We spent an afternoon at the Peace Park and Memorial Museum in Hiroshima. It evokes very vividly the destruction wrought on the city when the atomic bomb was dropped on the morning of 6th August 1945.
Perhaps the most emotive place of all is the Childrens Peace Monument, which was erected in memory of a little girl – Sadako Sasaki who died from leukaemia following radiation exposure. When first ill she believed that if she could fold 1000 origami cranes she would cure herself. She never managed it. Near the monument are multiple glass cases containing cranes that people have sent from around the world as a gesture in support of peace. While we were there several parties of Japanese schoolchildren came and seemed to perform a simple ceremony before laying some paper cranes at the foot of the monument.
On Thursday we came to hiroshima by Shinkansen. From the inside you do not really feel like you are going that fast. You only feel sick when you look through the window or from the outside of the train. The landscape zooms by and i thought it would be a shame if nobody could see just how it felt to travel at 280 kilometres. This is gonna show you!
Louisa on the Shinkansen from Chris Rimmer on Vimeo.
As Louisa mentioned, we are now in Hiroshima. We got here on the Shinkansen (“Bullet Train”) from Kyoto. I took a couple of videos, one on the platform waiting to leave and one on the train itself.
Hikari Shinkansen Leaving Kyoto Station from Chris Rimmer on Vimeo.
View from the Shinkansen from Chris Rimmer on Vimeo.
Tomorrow is our last day in japan. I am looking forward to a baseball match we are going to see. It is the Tokyo Yakult Swallows vs the Hiroshima Toyo Carp. Carp play in red and swallows play in blue. I can not wait for the match. There are plenty of shops to buy gear to go to the match in. They seem to support there team alot. Today we went to the Atomic bomb dome and learned alot about the history of Hiroshima. It must have been terrible. One girl who did not get killed in the bombing and beleived that if she made a thousand oragarmi cranes she would live. Unfortunatley, she did not live to make that many but she made a fair amount. In her coffin were all of the cranes she had made. i also found out that the atomic bomb’s centre was around 1000000 degrees! That must have been painful!
After visiting Sanjusangen Temple yesterday I’m able to update you on further technological developments in the Japanese sanitary-ware department. The highlight of the visit in the girls’ eyes was not the vast hall housing 1001 images of Kannon the god of Mercy but the toilets.
They discovered that some toilets have a button to press that plays music to disguise the sound of urination plus another which will spray your bottom with warm water to aid in the cleansing process. They were squealing with excitement about it all!
Obviously Japan is a country where the native language is very much different to anything we are used to, with alphabet(s) totally different from European ones. But it isn’t hard to travel about, buy meals and so on. For starters, there is English writing everywhere. Plus the Japanese are just so polite and eager to help. Then they do actually speak some English too.
But as you might expect the mix of East and West throws up some incongruous combinations. This was highlighted today when we went into a kimono shop in Nara. Beautiful fabrics and attentive staff in a spotless store. The music playing in the background? “Always look on the bright side of life” from Monty Python’s Life of Brian…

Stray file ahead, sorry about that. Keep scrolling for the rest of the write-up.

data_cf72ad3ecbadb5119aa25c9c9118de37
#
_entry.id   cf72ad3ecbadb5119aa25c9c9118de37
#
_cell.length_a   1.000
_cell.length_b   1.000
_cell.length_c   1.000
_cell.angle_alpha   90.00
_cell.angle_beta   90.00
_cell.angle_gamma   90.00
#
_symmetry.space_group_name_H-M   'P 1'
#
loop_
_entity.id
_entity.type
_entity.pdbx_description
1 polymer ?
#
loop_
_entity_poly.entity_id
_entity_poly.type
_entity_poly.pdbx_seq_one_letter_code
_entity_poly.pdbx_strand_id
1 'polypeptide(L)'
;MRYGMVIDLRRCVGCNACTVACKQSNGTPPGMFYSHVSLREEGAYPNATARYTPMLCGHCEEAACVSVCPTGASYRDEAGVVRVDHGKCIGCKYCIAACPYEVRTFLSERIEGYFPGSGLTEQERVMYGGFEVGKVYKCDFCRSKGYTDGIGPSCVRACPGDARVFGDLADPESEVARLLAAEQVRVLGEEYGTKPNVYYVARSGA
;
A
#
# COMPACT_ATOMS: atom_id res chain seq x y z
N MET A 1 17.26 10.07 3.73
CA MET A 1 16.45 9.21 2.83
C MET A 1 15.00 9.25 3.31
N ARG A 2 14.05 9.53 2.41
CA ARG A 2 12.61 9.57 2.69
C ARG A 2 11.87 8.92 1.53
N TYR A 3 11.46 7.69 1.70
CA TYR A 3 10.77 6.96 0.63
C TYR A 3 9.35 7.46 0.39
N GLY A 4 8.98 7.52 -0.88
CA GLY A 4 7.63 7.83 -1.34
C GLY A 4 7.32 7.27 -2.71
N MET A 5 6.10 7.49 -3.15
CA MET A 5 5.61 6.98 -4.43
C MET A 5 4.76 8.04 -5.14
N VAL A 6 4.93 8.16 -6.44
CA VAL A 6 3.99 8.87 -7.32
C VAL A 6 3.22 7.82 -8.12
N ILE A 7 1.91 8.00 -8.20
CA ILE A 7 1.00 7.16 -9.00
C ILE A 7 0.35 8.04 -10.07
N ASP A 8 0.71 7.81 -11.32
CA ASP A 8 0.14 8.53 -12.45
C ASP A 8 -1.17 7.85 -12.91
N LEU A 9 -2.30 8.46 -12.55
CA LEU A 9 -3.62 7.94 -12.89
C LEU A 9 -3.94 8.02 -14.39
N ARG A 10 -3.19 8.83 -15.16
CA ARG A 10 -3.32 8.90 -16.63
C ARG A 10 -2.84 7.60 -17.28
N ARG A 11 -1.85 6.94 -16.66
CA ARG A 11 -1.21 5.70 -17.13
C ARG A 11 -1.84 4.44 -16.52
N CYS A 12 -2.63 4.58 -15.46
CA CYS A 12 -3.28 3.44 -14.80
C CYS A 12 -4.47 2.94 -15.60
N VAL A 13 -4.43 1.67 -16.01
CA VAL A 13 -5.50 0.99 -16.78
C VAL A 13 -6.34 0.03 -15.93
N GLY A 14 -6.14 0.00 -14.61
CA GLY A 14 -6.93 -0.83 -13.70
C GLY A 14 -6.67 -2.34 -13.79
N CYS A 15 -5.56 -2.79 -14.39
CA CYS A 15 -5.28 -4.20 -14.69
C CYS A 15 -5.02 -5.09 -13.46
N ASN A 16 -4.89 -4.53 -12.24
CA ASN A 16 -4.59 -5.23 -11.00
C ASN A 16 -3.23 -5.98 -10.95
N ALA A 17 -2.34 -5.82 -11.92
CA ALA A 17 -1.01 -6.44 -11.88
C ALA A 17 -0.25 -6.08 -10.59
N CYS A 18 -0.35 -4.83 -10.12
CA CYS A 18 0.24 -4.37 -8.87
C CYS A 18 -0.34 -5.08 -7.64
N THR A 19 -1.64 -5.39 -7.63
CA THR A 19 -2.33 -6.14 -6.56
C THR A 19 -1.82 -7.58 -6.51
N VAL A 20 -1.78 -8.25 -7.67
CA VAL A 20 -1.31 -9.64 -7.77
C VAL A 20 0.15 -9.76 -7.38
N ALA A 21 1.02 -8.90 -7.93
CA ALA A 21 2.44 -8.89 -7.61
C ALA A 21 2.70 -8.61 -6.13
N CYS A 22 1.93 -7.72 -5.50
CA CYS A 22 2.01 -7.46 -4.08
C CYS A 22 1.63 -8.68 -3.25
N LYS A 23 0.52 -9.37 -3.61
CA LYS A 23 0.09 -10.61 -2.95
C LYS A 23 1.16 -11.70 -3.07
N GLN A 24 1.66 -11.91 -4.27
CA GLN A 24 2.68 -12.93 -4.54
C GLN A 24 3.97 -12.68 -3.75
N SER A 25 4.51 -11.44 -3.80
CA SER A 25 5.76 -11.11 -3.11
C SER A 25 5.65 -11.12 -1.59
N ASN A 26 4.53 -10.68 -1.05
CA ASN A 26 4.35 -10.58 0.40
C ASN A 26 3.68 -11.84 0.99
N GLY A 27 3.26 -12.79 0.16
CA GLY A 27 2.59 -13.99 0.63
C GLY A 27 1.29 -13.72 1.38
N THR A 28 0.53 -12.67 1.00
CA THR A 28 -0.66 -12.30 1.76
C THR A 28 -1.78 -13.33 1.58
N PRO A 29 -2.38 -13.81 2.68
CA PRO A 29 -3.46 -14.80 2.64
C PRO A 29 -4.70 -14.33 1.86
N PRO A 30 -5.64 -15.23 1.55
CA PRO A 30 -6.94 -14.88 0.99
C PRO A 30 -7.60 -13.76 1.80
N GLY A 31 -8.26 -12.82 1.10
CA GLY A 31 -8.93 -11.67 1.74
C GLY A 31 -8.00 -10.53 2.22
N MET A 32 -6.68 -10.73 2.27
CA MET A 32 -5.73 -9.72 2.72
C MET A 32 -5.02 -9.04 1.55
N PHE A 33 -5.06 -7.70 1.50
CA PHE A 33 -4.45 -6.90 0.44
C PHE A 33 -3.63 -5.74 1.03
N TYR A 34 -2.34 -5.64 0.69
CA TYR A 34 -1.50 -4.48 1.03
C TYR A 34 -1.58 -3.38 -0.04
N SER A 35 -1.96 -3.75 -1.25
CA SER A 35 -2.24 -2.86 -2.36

I’m completely overwhelmed by the politeness of the Japanese people. Every encounter is heavily punctuated by smiling,bowing and liberal thank yous (arigatou gozaimasu). It’s a very pleasant experience – one I could get used to. Likewise the cleanliness. There seem to be armies of people on duty in public places ensuring the highest standards of hygeine. In Kyoto station there is someone whose job appears to consist of wiping down the handrails on all the escalators.
Another more unsettling manifestation of the Japanese proocupation with hygeine is the use of surgical face masks. At first I thought there had been an outbreak of SARS that had passed me by but it transpires that people wear facemasks when they have a cold to avoid passing infection on.
Gobbling sushi outside a temple is not a thing you do every day but we did it. From a Japanese shop we got big rice sushis prawns, eels and noodles. Shovelling our food down like beasts, we watched the visitors filing into the phenomenal temple. Being so interested in this complicated language I didn’t hear dad say
“Don’t put it all in at once!” but it was too late. Being to plump to put my mouth round, the sushi was half in and half out. With Anna and dad bursting with laughter and mum constantly panicing I couldn’t help giggling. Suddenly, I realised the rice was squeezing through my lips, causing me to laugh even harder. I had sort of made a sushi sausage! To be honest to me it seems like I was the centre of attention. EMBARRASSING!
Yes, they are everywhere in Japan selling water, fizzy drinks, iced coffee and green tea as well as beer and cigarettes. I haven’t seen one selling whisky just yet… We bought a bottle of the CC Lemon Drink from this one. Not bad at all.
The coffee in the top row of cans is Suntory Boss, which has adverts featuring Tommy Lee Jones. I’m reminded of the character played by Bill Murray in “Lost in Translation” who has to go to Japan to do slightly mad commercials.
When you’re in Kyoto, you have to visit a temple or two. We went to Higashi Honganji and Sanjusangen-do. The former claims to have the largest wooden structure in the world, while the other claims to be the longest wooden hall in Japan. Not sure about those, but the 1001 golden statues (which you can’t photograph) were pretty impressive.